I chose these four albums to review together because, for me, put together they make for a fantastic evening of listening pleasure. It’s nothing I want to overstate, but I did find that one somehow leads on nicely from the other. Then, by the end of this mammoth monster session, though, you find yourself a long way from where you started and wonder just how you got there while in the meantime will have experiences a history of wonderful music in cacophony in a totally good way… try it, what have you got to lose?

 

No Waves, Just Sharks by The Mad Doctors

The Mad Doctors are a trio from Brooklyn who describe themselves as:

Three bearded, lab-coated creeps strung out on a dumpster beach, hi-fiving the sun. Two parts fuzz, one part reverb, and a jigger of formaldehyde.

In a sense that’s my job done because that pretty much sums them up. This is one of those albums the hits you as soon as you hear it. Opening track ‘The Ballad of Sort Dad’ whizzes away with a huge fuzzed up riff, with a smattering of surf thrown in… the sort of surf you’d imagine washing up the Hudson, serious and sassy. From there the tunes just keep on coming. By standards of what I normally cover ‘Springwater Supper Wizard’ is a clear and cogent track full of melody, but with the veiled guitar effects making their presence felt from the background. There’s no sense that these guys are one trick doctors though. ‘Shit Hawks at Blood Beach’ sees reverb take the front seat underneath a more spoken word approach, fucked up and sinister. ‘Lord of Garbage’ showcases the band’s influence from the likes of Lard, with an ace punk feel to it; while ‘Justin’s A Cop’ is brilliantly bonkers adding acid soaked sixties riffs with Damned vocals… probably my favourite track on the album. But in reality wherever you alight on this record you’re in for a great ride… a tour of the seedier side of music from the last fifty years… light up and give it a spin!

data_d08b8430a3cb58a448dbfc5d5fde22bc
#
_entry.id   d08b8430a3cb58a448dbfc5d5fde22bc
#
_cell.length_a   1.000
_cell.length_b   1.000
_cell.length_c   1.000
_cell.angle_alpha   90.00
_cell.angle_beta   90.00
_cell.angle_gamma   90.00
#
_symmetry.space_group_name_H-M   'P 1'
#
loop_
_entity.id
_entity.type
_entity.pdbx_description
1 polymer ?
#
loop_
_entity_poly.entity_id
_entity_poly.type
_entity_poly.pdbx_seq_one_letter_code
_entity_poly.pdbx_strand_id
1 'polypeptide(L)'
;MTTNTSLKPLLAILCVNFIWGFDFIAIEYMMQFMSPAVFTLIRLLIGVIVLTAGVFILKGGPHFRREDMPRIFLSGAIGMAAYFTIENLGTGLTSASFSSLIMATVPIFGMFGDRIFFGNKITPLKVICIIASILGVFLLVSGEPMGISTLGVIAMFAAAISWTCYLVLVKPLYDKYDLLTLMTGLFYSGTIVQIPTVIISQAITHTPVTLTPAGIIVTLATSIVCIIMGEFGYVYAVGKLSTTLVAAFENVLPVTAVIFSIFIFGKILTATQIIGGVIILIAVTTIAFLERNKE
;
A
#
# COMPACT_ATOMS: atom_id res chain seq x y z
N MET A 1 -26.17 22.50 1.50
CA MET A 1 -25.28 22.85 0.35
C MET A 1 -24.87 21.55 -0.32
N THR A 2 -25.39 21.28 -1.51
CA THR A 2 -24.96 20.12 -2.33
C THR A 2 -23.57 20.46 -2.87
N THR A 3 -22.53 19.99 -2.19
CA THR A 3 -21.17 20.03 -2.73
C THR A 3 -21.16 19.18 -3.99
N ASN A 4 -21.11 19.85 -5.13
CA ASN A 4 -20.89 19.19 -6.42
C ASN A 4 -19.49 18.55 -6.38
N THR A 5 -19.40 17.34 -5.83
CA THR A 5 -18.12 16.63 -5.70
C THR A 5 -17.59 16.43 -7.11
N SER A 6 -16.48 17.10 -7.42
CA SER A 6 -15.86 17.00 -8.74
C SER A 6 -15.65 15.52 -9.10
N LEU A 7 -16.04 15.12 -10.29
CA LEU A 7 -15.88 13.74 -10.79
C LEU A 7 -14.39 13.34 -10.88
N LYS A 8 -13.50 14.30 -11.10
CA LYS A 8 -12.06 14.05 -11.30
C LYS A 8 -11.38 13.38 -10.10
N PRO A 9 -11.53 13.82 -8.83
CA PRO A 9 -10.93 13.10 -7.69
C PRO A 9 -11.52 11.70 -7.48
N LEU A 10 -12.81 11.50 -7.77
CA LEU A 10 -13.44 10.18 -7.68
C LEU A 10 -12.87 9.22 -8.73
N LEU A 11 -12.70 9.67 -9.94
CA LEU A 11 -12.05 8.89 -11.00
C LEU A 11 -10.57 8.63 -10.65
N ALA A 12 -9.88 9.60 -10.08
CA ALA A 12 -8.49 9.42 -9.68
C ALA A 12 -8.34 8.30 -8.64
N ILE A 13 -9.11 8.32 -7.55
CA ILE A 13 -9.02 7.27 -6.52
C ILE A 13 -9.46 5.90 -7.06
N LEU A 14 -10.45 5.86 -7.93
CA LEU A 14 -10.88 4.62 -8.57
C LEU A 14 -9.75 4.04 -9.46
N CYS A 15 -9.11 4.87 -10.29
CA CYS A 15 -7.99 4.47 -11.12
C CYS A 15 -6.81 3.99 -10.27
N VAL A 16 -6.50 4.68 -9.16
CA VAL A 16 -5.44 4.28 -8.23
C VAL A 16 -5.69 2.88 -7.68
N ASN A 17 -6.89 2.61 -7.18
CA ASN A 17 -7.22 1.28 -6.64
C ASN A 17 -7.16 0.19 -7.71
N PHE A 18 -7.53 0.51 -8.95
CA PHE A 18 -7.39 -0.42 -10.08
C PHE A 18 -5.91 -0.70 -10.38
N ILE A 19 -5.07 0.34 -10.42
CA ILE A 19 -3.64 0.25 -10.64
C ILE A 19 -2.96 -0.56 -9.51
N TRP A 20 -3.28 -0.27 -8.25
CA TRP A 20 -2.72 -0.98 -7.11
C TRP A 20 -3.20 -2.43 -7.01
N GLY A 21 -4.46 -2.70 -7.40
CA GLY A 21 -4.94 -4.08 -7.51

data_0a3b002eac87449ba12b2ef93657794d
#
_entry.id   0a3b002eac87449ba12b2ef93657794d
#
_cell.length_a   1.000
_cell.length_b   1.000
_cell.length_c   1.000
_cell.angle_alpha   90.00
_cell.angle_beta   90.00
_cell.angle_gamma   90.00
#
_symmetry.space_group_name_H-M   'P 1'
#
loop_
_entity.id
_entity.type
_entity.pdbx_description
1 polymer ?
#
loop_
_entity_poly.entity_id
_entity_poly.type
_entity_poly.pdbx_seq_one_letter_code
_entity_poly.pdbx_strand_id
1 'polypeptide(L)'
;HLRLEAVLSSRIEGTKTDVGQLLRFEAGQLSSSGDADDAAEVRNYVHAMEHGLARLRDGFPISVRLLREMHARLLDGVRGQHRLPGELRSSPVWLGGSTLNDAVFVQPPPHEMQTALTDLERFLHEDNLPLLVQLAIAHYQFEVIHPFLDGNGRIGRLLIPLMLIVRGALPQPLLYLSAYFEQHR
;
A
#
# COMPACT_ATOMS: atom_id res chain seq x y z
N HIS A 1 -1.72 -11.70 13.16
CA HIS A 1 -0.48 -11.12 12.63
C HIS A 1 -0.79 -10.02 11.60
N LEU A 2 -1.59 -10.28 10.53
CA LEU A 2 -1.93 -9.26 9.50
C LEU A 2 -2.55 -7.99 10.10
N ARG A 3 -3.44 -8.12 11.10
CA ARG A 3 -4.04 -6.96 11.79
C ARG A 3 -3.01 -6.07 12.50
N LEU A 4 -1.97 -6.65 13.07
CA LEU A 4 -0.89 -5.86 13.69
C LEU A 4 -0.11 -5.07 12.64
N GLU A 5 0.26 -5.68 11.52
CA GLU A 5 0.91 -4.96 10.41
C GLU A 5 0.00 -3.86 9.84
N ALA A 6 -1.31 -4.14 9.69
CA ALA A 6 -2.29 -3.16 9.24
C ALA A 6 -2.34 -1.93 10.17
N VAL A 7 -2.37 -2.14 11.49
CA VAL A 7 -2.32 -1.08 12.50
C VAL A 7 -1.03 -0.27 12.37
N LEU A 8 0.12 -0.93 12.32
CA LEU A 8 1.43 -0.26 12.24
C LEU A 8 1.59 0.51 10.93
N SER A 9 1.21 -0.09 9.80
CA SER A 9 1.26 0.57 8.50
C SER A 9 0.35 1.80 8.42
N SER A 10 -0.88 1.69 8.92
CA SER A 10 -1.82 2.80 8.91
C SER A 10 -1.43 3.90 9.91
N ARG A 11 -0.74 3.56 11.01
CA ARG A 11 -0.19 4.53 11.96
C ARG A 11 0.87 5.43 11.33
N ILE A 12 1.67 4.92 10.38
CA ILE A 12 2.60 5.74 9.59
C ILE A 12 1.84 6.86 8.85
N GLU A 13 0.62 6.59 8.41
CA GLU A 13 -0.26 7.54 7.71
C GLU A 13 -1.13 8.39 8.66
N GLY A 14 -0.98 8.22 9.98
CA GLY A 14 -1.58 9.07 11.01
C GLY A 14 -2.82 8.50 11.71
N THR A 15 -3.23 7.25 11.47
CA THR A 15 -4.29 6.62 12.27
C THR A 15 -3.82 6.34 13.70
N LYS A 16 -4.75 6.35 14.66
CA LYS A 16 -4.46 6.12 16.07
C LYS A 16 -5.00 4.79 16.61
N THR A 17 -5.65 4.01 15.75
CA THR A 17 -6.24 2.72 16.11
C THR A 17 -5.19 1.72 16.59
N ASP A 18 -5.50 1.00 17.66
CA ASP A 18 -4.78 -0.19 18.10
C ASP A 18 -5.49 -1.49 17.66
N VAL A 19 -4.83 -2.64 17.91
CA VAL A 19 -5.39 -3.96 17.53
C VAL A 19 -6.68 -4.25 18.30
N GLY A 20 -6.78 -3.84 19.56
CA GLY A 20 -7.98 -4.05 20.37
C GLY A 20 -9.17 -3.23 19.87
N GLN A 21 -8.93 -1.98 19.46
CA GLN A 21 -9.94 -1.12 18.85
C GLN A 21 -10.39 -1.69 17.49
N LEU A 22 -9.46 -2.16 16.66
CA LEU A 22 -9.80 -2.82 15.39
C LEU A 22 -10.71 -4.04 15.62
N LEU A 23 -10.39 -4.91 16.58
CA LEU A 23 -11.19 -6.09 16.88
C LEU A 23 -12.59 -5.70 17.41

Available from King Pizza Records.

 

Thunderbolt of Flaming Wisdom by Plastic Crimewave Syndicate

Like The Mad Doctors, this album from Plastic Crimewave Syndicate kicks ass from the opening few bars. Blink and you’re already on the fucked up sax of the Bruce Lamont (guest musician from Brain Tentacles) show blasting away to the centre of your mind and dispensing its brilliantly mad knowledge direct into your brain. Rarely was an album more weirdly yet perfectly titled, because this is a total thunderbolt of an album that is as relentless as it is brilliant. This is another record that is just drenched with influences from the sixties to the present day, there’s the proto-punk garage of The Stooges, notably in opener ‘Ghost of Dread Reaction’; a darker krautrock vibe in ‘Future to the Ancients’ that breaks out into some unholy jammed-up sonic fuckathon which threatens to get totally out of control but just, JUST, keeps it together. ‘Wasted All The Time’ takes the Chicago trio off in another, albeit related, direction with a slower track which doesn’t sacrifice the heaviness and gradually ramps it up into another mashed up melange that just keeps to the right side of cogency. Then there’s ‘Vast Beyond’ which starts at such a high point that you really wonder where it’s going to go… The answer is not very far, but plies it’s groove relentlessly to the point that you realise that you’re unlikely to get out of it in a hurry. This is an absolute blinder of an album that hit me hard when I first heard it and has just kept on giving… expect to read about it again when the end of year lists are being bandied about.